Sign In

- Or use -
Forgot Password Create Account

French Edition of Webber's View of the Death of Captain James Cook in Hawaii.

A nice example of perhaps the most famous of all prints from Cook's Third Voyage, showing his death at the hands of the native Hawaiians at Kealakekua Bay on the island of Hawaii.

This view appeared in some examples of the French edition of the Official Account of Cook's Third Voyage, first published posthumously in 1784 in London, and thereafter translated into a number of languages. Neither the French or English edition of the Official Account originally included a view, and it was only added later, making the "Death of Cook" plate much rarer than other maps and views from these works.

This fine French edition faithfully follows the original "Webber" version, which first appeared as a separately published view in 1784.

Cook's death in Hawaii is one of the iconic images of the 18th Century. Reproduced on numerous occasions, this is the Webber edition, the best known of the views.

James Cook was killed in Hawaii on February 14, 1779. He and his men had spent the two months on the Big Island and been well received. They departed in early February 1779, but returned due to storms and the need for ship repairs. The second reception turned hostile, and tensions between the sailors and the natives increased. When Cook went ashore to investigate, a scuffle occurred and Cook was killed.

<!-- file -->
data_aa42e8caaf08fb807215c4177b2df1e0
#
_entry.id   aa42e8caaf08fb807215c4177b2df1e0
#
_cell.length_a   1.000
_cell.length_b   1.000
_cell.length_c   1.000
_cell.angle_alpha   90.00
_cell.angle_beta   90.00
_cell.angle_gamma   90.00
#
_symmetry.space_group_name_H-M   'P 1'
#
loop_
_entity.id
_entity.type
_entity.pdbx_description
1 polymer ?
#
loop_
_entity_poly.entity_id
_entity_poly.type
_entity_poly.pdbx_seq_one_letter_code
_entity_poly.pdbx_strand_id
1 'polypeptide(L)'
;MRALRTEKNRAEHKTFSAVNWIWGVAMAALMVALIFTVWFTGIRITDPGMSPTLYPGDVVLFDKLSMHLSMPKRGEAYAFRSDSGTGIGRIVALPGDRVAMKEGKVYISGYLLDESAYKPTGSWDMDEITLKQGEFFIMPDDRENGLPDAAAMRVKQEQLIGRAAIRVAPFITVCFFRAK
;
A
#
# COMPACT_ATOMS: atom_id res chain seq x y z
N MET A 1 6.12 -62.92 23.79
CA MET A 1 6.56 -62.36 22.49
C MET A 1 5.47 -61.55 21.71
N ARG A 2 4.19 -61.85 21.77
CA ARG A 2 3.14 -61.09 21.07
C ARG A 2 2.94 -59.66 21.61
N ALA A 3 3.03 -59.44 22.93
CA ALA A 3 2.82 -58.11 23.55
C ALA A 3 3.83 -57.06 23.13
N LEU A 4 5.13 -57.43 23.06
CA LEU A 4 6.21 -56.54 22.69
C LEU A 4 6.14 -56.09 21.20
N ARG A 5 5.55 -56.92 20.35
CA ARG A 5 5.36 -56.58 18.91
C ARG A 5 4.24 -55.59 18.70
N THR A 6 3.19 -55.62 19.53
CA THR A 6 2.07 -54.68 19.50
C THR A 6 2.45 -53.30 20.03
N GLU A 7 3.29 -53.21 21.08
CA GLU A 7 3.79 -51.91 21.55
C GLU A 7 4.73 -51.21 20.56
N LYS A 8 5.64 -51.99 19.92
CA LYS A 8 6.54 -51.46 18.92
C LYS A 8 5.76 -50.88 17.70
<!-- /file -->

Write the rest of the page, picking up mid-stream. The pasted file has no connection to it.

Conflicting accounts regarding Cook's death circulated, as there was some confusion over whether Cook was facing the Hawaiians and whether he had ordered his men to shoot at the islanders. Lieutenant James King, who was on the voyage but did not witness the incident, reported that "it was remarked that while he faced the natives, none of them had offered him any violence, but that having turned about, to give his orders to the boats, he was stabbed in the back, and fell with his face into the water."

In the Webber view, Cook is situated slightly to the right of center and stands out as he is represented in lighter tones than the other sailors and natives. He faces his men and, while armed with a rifle, has his back to the islanders. Other views, such as the impressive work of George Carter, show Cook facing his attackers.

The official French account of Cook's third voyage did not originally include an image of his death, although some copies did include this added 'Mort de Cook' plate.

Condition Description
Faint centerfold toning, foxing, and one stain in the upper left margin, as illustrated.